The time that students, especially in K-12, spend preparing for standardized exams has been a source of controversy in education for well over a decade now. With the increase of technology in schools, moves to digital platforms and other factors, the lengths to which schools go to prevent students from cheating has also garnered a fair amount of attention. While some cases have infamously involved educators themselves fudging scores in an attempt to avoid high-stakes consequences associated with students' scores, efforts by faculty and administrators worldwide to prevent academic dishonesty have run the gamut from Big Brother-esque invasions of privacy to over-the-top headgear. Read on for four of the more attention-grabbing examples in recent years.
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Cultural competence in the classroom: A key 21st-century skill
By: Erick Herrmann
Schools today are becoming increasingly diverse. Any educator who has been working in schools for a long time has likely seen the differences between students who were in their classrooms 20 years ago and students who are in their classrooms today. As racial, ethnic and linguistic diversity in the classroom and school widens, so does the need for educators to be responsive to diverse student and family needs, beliefs, values and attitudes.
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PRODUCT SHOWCASE
  Stop Bullying/Help Prevent Suicide

Learn more about these new online training programs to help improve the climate and culture in your schools. Based on the movie, Contest, Stand Up Say No to Bullying teaches students how to handle conflict and bullying. Signs Matter helps teachers and administrators identify students who may be contemplating suicide. You can help save lives.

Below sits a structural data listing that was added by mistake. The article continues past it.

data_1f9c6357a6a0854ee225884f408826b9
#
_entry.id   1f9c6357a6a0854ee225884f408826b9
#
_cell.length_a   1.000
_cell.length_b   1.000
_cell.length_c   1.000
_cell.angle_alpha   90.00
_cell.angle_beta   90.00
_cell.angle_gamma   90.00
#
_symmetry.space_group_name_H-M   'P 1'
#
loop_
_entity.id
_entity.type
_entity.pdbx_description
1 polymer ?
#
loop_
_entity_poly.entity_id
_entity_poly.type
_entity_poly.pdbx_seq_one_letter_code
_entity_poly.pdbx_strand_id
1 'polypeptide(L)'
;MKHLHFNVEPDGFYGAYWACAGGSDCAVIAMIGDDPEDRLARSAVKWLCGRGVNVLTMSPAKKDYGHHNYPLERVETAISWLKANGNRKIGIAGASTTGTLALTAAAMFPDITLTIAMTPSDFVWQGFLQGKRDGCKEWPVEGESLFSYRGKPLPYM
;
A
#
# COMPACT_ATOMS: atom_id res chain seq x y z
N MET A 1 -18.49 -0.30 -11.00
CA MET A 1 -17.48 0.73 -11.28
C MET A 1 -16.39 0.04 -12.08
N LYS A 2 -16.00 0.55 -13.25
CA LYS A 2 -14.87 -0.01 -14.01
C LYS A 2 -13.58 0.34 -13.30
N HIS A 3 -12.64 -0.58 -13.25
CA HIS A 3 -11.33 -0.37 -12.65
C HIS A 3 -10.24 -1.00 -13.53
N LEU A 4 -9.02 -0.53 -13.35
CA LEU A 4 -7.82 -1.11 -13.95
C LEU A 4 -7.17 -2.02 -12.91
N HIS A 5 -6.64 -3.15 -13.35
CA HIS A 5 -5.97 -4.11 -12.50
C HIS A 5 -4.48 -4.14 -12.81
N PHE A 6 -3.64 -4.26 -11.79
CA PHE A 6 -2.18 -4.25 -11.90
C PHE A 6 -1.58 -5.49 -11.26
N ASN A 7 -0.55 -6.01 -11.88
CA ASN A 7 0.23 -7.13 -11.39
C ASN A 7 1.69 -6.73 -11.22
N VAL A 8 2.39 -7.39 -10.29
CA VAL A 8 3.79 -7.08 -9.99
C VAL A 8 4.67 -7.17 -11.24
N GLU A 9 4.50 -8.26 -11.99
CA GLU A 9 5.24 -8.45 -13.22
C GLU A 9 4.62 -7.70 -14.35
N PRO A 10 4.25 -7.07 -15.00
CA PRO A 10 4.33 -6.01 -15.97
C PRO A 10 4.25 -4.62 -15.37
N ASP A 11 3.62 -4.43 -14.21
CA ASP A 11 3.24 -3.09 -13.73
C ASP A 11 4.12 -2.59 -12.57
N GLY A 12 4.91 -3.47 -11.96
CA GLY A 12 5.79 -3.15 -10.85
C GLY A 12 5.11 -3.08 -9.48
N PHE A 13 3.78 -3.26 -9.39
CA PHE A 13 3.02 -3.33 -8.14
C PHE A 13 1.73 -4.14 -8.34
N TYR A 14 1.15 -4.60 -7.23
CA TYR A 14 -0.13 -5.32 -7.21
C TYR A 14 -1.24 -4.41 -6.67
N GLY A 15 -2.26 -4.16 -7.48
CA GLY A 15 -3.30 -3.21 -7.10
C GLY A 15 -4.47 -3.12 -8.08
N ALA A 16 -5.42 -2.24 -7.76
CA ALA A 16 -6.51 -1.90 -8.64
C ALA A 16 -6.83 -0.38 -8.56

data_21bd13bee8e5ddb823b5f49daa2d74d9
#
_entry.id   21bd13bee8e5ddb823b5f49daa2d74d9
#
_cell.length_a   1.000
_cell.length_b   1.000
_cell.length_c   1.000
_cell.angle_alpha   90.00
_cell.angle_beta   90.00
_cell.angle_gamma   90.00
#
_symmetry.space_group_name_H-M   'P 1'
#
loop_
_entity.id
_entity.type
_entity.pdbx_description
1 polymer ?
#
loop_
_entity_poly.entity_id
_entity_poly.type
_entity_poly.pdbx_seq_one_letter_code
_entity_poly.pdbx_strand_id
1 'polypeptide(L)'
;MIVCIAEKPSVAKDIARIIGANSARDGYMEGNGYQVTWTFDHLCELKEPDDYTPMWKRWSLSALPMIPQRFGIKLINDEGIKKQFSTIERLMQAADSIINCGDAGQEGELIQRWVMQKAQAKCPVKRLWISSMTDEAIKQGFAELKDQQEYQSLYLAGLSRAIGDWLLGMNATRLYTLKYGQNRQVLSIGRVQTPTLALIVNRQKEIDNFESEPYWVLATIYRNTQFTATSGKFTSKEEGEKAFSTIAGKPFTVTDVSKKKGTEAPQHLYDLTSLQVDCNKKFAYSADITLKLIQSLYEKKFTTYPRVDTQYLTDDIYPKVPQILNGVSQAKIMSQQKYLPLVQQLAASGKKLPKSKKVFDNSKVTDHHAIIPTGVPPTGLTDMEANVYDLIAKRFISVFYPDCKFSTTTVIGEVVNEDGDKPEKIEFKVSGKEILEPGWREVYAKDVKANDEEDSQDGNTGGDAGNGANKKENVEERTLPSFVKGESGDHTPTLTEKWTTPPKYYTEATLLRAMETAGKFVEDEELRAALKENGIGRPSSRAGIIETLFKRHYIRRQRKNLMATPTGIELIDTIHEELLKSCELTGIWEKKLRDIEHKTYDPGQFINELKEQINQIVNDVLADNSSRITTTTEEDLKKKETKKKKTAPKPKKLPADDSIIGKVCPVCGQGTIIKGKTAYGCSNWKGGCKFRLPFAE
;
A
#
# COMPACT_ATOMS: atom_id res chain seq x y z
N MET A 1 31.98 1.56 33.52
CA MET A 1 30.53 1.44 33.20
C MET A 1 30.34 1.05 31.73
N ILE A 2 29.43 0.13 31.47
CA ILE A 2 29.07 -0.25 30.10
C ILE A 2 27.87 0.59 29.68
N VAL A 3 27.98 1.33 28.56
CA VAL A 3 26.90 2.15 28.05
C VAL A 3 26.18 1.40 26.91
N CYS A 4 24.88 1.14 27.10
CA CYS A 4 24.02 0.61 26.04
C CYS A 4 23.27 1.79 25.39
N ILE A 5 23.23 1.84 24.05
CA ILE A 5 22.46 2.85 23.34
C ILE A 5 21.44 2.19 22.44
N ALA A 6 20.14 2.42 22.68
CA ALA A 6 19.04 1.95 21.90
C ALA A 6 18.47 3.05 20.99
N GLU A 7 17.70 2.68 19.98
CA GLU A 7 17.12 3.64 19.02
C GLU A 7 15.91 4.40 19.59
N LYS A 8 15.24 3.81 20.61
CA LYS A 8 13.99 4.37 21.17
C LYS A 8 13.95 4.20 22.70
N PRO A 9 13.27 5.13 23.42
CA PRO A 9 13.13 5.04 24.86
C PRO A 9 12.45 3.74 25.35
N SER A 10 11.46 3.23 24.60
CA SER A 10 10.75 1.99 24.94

Beyond the pros and cons of redshirting
The Atlantic (commentary)
If you've read Malcolm Gladwell's "Outliers", you probably remember the argument he makes in the book's first chapter: In competitive situations, a person who's relatively older than the others will probably be the one who wins. Gladwell centers on a real-world example in which almost all of the players who had been selected for a Canadian Hockey League team had birthdays in the first four months of the year. Why? In Canada, Gladwell reasons, the cut-off age for participating in the sport is almost always Jan. 1. A child who, say, turns 11 on Jan. 4 would still play alongside a child who turns 11 much later in the year — and at that stage in life, there are typically significant distinctions in physical characteristics and abilities between two such kids.
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Cultivating creativity in standards-based classrooms
Edutopia
How do students learn to challenge ideas and think beyond the status quo? Can creativity be fostered in classrooms that follow Common Core standards and test for conformity? At first glance, these questions may seem at odds. And, in fact, many educators believe that today's schools have abandoned the concept of creativity. Yet teachers can and do foster creativity in standards-based classrooms every day.
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Why you shouldn't waste your time with 'learning styles'
EdSurge (commentary)
"I'm a visual learner, so I need to see it to understand." How many times have you heard something like this? The sad thing is that many people cling to their learning styles talisman and impose their demands on educators. There are many ways to create effective instruction and meet individual learner needs, but learning styles should not be one of the tools you use.
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What does it mean to have your whole middle-school curriculum designed around games?
The Hechinger Report
One morning, just before classes at New York City's Quest to Learn Middle School broke for lunch, Etai Kurtzman found himself transformed into a lemon tree. It was a warm day in late April, and his chatty sixth-grade class had been corralled from a narrow hallway into a classroom at the end of a short hall. Etai, tall and lanky, lugged a gray backpack to a desk that had been pushed up against a wall. Each student had been cast for a role-playing game either as a honeybee sent out from the hive or as a plant. In a flurry of organized chaos, the students simulated the pollination process: student honey bees, wearing pipe-cleaner antennae, approached classmates pretending to be plants and received small, colored building blocks.